You’ll want to make sure that your kitten is exposed to everything you can think of: other animals, people (and kids especially), loud noises like the vacuum or blender running on high speed, other pets indoors and out—the list goes on!

The idea isn’t so much that they’ll be comfortable with these things forever—they might even get freaked out by some of them at first—but rather that they won’t see them as an immediate threat when they encounter them later in life.

Train Your Kitten Before Bad Habits Develop

There are many ways to train a kitten. The key is to start early, before bad habits have time to develop. Here are some tips for training your kitten:

  • Teach your kitten to use the litter box. A good rule of thumb is that if you clean it regularly, they will go there. If you don’t clean the litter box often enough, or if it’s too small or otherwise inadequate for their needs, they may choose somewhere else in your house (or even outdoors!) as their toilet instead.
  • Train them to come when called and stay within reach of you at all times—this way, you can keep track of where they’re going and what they’re doing as well as prevent accidents from occurring by accident! It also makes it much easier when bringing them outside so that you can make sure everything goes according to plan without any surprises along the way!

How Much Does a Kitten Sleep?

A cat will sleep between 16 to 20 hours a day. That’s more than the average dog, but less than humans—which means that it’s OK if your kitten sleeps more than you do.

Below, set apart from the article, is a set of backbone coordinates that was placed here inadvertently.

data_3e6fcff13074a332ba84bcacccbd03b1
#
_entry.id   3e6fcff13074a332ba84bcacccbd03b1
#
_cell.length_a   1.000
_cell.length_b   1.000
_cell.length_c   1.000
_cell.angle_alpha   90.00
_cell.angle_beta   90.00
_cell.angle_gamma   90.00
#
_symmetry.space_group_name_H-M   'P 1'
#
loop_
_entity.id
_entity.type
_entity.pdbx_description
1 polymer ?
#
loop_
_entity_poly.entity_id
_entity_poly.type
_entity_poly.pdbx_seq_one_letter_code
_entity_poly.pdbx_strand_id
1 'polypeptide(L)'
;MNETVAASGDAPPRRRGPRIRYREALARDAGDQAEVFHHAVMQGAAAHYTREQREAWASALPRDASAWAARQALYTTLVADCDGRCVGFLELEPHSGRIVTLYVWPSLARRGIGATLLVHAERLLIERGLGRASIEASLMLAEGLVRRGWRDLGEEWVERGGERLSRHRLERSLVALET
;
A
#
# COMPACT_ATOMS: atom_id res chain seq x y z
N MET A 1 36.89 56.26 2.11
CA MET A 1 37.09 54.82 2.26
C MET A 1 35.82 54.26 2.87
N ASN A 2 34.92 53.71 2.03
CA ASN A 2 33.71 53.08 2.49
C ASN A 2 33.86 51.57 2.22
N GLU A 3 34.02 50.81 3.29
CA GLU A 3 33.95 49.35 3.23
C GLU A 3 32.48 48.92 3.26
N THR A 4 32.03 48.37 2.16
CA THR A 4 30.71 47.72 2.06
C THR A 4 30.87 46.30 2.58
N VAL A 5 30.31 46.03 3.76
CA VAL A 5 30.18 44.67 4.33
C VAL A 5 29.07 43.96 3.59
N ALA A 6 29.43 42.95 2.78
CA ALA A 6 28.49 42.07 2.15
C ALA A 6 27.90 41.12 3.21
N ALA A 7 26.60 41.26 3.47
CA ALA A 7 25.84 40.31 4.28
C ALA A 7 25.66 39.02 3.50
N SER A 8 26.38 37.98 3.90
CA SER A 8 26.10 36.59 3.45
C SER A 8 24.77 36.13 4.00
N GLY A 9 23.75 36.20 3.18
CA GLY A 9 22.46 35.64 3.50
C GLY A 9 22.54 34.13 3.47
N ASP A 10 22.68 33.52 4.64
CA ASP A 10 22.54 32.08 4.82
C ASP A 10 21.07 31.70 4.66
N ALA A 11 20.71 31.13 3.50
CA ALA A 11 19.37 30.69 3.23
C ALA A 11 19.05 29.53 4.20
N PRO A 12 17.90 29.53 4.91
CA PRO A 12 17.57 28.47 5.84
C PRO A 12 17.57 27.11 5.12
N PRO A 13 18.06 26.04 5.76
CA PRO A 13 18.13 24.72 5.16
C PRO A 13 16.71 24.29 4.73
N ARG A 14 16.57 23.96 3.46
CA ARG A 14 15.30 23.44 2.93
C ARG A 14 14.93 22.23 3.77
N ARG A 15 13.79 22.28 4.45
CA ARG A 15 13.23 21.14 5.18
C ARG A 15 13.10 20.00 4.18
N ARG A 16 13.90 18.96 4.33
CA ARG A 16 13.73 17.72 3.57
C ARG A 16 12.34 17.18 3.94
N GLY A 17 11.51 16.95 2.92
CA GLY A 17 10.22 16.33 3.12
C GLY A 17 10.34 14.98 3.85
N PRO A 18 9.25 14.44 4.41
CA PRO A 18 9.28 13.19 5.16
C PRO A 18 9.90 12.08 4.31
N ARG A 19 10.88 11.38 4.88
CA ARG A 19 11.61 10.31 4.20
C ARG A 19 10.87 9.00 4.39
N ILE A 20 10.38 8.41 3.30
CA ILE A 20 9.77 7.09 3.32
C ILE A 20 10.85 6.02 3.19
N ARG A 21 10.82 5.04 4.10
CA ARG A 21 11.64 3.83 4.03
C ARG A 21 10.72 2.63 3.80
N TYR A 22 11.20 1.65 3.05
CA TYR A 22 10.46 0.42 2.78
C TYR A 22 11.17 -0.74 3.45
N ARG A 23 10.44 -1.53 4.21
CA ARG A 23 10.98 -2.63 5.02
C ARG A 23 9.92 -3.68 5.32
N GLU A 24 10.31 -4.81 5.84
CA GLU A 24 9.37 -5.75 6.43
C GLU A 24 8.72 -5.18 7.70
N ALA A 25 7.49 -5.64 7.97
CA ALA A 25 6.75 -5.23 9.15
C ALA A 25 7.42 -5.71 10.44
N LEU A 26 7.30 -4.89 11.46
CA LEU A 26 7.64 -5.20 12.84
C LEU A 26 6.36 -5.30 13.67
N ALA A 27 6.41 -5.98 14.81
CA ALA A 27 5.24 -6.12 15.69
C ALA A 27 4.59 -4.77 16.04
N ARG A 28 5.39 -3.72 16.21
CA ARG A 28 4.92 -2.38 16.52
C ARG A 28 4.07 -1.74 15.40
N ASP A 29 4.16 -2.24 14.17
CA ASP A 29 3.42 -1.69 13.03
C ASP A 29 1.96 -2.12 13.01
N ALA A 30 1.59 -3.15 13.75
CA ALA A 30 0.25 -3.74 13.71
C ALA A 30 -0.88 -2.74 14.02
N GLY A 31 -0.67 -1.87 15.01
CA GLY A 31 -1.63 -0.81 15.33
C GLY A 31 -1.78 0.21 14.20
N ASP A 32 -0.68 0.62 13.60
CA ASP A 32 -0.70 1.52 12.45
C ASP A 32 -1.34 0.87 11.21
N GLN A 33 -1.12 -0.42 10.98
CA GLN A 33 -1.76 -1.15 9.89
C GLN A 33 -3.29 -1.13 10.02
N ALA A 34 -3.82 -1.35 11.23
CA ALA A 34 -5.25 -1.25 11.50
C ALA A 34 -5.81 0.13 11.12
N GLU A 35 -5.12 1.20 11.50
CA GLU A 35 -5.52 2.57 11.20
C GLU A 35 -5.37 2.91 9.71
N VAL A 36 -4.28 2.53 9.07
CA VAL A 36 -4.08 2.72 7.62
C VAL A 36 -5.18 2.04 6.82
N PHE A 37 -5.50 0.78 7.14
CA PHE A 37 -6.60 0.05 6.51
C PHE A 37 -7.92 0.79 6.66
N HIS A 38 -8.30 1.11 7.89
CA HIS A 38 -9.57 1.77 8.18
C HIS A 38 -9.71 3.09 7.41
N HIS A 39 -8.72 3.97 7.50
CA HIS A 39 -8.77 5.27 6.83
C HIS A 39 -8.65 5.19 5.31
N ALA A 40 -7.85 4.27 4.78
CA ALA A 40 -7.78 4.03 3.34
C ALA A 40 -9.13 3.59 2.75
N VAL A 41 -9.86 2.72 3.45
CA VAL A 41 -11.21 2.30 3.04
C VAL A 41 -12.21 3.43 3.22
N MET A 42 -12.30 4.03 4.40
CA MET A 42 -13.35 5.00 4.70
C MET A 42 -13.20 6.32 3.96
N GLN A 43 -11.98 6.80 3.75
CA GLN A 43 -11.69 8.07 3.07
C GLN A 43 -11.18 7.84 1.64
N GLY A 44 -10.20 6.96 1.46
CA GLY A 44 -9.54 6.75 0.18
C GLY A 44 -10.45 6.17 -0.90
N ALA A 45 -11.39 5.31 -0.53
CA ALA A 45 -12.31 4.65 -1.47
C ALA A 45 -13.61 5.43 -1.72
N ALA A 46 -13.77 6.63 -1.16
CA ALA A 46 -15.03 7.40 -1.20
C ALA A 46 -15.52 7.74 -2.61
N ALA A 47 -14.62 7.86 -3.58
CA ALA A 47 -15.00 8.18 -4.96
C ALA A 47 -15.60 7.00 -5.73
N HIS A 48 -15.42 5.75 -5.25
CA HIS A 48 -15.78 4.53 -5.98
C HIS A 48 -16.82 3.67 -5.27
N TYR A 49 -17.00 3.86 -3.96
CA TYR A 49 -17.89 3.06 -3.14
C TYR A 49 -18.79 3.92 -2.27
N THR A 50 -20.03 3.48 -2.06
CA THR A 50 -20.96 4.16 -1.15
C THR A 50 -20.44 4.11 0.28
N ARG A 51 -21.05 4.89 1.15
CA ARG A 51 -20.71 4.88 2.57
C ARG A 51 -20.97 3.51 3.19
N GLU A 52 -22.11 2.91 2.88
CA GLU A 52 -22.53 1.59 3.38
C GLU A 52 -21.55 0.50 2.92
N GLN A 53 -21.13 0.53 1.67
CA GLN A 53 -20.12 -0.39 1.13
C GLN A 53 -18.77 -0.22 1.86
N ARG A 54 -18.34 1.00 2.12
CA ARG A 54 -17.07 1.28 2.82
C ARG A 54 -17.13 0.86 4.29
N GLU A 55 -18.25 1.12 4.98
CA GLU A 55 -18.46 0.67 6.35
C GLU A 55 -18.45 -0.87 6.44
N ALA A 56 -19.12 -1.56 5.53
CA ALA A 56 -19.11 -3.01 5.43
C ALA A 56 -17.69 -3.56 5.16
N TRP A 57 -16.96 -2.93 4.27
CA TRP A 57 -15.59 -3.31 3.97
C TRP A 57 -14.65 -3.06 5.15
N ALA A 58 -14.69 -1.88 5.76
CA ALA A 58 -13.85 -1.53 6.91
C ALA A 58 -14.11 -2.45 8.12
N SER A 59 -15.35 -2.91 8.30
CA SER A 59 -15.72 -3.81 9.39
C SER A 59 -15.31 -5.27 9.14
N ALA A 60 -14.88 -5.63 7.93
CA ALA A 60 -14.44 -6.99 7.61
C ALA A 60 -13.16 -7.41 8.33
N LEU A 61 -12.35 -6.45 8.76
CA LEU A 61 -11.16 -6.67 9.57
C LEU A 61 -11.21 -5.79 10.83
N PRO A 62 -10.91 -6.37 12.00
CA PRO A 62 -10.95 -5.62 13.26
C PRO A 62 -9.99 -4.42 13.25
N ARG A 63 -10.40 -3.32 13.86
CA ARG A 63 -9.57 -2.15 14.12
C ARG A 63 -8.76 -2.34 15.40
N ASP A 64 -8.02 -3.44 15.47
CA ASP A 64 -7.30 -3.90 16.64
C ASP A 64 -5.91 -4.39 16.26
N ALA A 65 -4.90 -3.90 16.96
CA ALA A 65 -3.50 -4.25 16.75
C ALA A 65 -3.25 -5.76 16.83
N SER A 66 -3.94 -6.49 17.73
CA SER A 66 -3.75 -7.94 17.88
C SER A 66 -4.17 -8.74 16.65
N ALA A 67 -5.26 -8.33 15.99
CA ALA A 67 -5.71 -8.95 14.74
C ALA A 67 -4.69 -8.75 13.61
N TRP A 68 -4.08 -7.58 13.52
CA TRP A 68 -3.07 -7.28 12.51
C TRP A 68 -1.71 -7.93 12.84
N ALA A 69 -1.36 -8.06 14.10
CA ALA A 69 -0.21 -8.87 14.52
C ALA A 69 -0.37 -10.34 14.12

But just because cats are known for being sleepy creatures doesn’t mean they don’t have other things going on in their lives. In fact, kittens are very active during daylight hours! They love playing with their toys and chasing around after string or mice they’ve caught in the backyard (or sometimes at work).

What About Fleas and Worms?

As you might imagine, fleas and worms can be a problem for kittens. Fortunately, there are several steps you can take to keep these pests at bay.

First of all, make sure your kitten is regularly checked for fleas and worms. You should also use flea prevention treatments if you live in an area where they’re common. To prevent worm infestations, feed your kitten a diet that contains high protein content (like canned food) as this will help keep them strong enough to fight off infection. Finally, if any of these parasites do appear on your pet’s skin or fur it’s important that you treat them immediately so as not to let the problem worsen before treatment begins!

Spay or Neuter Your Kitten at the Appropriate Age

Spaying and neutering is strongly recommended for health reasons and behavior. Veterinarians recommend spaying or neutering your kitten between 6 and 8 months old. However, it can be done at any age as long as the kitten is healthy enough for the procedure.

Your vet will be able to tell you if your kitten is ready for surgery based on breed, weight, size, and general health conditions. If you have any doubts about the timing of these procedures, consult with a veterinarian before proceeding with surgery!

Cats Can Be Great Companions.

Cats are independent and self-sufficient, so you won’t have to worry about taking care of your kitten all the time. They are great companions for people who live alone or families with multiple working parents. Cats can also be a good way to reduce allergies in a home, because they don’t shed fur like dogs do.

If you’re not a fan of being hugged by other people but want someone to cuddle up with on cold winter nights, then having a cat is an excellent solution!


We hope you’ve enjoyed this overview of what to expect when adopting a kitten and how to care for them. While they are certainly cute and adorable, they do require quite a bit of attention. However, if you choose wisely when picking out your pet and develop a routine early on in its life, then you’ll be able to enjoy years of happiness with your new furry friend!